We then ran the exact same test with an iPhone X running in normal mode — that is to say, Reddit was loaded on Safari with a white background and black test. With the backlight turned up to maximum, the battery drained from 100 percent down to 28 percent.
It’s an extreme comparison, but it proves how dark interfaces could be marketed as beneficial for the iPhone X’s battery life. I wonder if the long-awaited system-wide iOS dark mode could be presented as an energy efficiency feature next year?
(Related: as we mentioned on last week’s Connected, if you have an iPhone app with a custom dark mode, you’ll want to update it so it offers a “pure black” option on the iPhone X. It looks so much better than gray or dark blue.)
In a major update released today, Apple's Clips app for iOS received a redesigned user interface, Star Wars stickers and scenes, iCloud support for syncing clips between iPhone and iPad, and a big iPhone X feature exclusive: Selfie Scenes.
The iPhone X's display poses a challenge to app developers. Similar to when the iPhone 6 and 6 Plus debuted, there's a different screen size to work with here, which requires app layout adjustments. But more than simply the new size, the iPhone X brings two extra complications: the notch and an extra tall orientation. In order to best optimize for Apple's current flagship phone, developers need to carefully consider these two factors – failure to do so can result in a particularly unsightly notch, or a UI that's difficult to navigate one-handed.
We're only a week out from the iPhone X's debut, so what we see from X-ready apps today will likely evolve over time as developers are able to live with the device longer. But despite it being early days still, there are several apps that stand out among the best the App Store has to offer for iPhone X.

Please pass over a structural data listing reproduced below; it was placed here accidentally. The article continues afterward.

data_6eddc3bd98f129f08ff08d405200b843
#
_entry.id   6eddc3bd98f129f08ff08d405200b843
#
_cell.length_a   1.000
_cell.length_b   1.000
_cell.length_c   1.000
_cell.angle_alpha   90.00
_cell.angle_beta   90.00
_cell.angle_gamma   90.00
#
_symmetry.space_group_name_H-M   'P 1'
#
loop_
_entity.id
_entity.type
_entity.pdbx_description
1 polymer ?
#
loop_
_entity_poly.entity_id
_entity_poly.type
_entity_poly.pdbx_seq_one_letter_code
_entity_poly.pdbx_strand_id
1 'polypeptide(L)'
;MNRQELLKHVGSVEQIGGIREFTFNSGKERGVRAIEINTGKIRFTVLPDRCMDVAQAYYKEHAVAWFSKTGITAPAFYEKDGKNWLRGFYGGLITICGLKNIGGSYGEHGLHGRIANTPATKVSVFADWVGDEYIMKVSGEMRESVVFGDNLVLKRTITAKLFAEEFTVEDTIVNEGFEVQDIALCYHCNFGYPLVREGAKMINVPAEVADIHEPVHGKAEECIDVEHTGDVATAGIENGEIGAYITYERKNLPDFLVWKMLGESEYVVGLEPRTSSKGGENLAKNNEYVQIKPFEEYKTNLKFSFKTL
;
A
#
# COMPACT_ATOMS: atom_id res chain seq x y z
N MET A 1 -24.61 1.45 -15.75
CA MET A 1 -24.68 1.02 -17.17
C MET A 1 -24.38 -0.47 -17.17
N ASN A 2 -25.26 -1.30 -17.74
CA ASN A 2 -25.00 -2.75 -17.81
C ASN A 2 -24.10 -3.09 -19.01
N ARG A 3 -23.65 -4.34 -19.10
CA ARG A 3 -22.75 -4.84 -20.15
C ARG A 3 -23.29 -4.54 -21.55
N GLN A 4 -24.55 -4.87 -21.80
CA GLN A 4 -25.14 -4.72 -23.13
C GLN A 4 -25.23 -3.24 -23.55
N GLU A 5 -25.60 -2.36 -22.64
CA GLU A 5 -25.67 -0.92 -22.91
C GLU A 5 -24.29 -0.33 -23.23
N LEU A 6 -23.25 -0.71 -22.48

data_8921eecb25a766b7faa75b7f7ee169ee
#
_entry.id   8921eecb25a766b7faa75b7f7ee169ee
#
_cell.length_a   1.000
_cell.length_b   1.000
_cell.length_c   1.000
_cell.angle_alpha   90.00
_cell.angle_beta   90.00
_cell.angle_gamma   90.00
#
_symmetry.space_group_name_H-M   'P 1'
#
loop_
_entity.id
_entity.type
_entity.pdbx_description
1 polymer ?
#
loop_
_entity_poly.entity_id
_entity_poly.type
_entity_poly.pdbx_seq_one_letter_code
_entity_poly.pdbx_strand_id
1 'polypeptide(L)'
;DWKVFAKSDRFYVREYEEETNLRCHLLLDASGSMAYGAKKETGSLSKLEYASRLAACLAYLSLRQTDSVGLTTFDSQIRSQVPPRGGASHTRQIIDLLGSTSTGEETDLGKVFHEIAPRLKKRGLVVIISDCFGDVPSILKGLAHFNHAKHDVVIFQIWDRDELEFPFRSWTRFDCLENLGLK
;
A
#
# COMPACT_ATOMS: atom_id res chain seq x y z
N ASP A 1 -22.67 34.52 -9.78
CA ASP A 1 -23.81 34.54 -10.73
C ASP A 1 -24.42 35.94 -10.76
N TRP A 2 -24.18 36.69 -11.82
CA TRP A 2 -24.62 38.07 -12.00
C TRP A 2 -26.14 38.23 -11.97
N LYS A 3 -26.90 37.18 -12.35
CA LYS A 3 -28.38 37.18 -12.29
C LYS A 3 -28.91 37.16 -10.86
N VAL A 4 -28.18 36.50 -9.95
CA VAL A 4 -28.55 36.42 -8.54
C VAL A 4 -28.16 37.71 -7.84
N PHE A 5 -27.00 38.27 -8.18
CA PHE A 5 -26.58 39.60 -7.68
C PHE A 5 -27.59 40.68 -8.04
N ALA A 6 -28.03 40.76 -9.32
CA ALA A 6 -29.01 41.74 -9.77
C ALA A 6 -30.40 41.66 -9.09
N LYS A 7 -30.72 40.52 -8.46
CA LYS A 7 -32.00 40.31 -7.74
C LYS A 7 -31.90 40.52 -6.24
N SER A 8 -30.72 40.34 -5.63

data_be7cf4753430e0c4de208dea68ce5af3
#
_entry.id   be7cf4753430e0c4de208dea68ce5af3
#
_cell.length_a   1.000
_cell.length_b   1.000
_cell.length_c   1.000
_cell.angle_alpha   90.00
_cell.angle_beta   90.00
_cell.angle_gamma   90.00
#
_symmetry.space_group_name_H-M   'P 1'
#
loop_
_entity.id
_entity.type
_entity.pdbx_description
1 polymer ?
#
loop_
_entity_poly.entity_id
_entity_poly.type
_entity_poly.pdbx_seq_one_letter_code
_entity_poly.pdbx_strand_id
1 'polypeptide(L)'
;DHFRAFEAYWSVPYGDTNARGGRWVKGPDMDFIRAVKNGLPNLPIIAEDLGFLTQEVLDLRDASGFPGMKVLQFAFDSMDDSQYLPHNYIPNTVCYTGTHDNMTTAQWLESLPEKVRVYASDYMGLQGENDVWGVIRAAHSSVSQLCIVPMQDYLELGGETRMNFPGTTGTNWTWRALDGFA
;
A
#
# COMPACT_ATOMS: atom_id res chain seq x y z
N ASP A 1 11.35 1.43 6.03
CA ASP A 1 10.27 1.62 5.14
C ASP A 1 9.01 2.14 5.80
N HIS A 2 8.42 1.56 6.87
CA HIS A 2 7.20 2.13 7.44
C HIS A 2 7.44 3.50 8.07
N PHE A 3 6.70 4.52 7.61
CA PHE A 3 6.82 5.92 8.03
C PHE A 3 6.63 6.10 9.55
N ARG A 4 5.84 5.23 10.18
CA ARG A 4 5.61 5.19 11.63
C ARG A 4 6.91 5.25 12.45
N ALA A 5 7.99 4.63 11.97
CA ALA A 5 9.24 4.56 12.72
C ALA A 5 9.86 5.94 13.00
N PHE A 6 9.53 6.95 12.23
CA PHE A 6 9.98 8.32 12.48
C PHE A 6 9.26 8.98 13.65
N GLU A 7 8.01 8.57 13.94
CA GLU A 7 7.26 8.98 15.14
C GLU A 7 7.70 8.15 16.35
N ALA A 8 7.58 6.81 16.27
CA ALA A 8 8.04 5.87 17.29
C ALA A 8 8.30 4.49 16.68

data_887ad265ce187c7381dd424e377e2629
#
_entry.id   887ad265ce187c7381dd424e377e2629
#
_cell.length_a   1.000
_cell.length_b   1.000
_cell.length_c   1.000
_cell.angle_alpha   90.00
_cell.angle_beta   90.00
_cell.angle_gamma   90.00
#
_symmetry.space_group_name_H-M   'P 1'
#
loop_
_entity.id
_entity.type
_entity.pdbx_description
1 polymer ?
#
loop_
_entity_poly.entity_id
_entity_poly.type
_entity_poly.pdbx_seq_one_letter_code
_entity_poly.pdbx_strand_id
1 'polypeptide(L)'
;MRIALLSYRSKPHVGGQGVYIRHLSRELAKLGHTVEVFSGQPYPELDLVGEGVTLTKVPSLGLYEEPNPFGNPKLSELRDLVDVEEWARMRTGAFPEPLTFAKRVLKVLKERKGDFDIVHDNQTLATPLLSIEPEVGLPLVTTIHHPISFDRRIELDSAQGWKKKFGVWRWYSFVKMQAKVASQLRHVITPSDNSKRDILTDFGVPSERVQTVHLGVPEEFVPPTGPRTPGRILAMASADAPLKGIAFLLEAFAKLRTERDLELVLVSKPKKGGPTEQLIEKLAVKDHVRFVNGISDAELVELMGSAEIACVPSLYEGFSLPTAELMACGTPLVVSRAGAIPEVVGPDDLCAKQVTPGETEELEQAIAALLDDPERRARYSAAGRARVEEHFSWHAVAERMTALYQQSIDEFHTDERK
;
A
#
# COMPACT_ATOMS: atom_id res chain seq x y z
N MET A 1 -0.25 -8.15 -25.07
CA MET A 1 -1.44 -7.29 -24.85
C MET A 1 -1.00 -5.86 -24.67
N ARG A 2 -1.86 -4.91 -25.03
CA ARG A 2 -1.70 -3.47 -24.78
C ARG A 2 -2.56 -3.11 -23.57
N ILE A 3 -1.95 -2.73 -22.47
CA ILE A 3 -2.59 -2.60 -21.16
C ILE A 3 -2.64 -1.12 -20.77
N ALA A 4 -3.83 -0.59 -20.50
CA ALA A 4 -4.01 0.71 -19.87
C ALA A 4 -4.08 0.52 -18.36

Reeder got me into reading RSS feeds on my iPhone several years ago. The app isn’t updated often these days, but developer Silvio Rizzi always makes sure to release updates that support the latest Apple hardware and iOS versions, which I appreciate. Reeder is as smooth and elegant as the day it came out (specifically, version 2 in 2013), and today’s 3.1 update is a welcome one as it brings support for iOS 11 and the iPhone X.
There are no new features in this version, but I recommend trying it out on an iPhone X if only to look at the “pure black” theme on the device’s OLED display. It’s glorious. I’m looking at Reeder now as I’m reading some articles in bed, and I can’t tell where the display and the bezels meet. I wish more apps would implement dark themes like this on the iPhone X. And as always, it’s great to see that Reeder is still around.
Developer Simon Støvring has put together SBSAnimoji, an iPhone X app that uses Apple's private AvatarKit framework to let you record Animoji videos that aren't limited to 10-second clips or the Messages app. You can download the project from GitHub and install it with Xcode on your iPhone X.
It's fascinating to consider how Animoji could expand beyond iMessage through AvatarKit, or how the same tech that powers the framework could be used for the creation of different system avatars not necessarily modeled after popular emoji. Also: wouldn't it be interesting to have AvatarKit as a proper API for third-party developers?
This is not just another iPhone.
Spend enough time with an iPhone X, and every prior iPhone will feel surprisingly foreign. The radically new display and Face ID are not mere features of this new device – they are foundational pieces of a new iPhone experience that, once lived with, you'll never want to go back from.
While Federico is hard at work on his full review of the iPhone X, I wanted to share my early impressions of the device after a few days of use.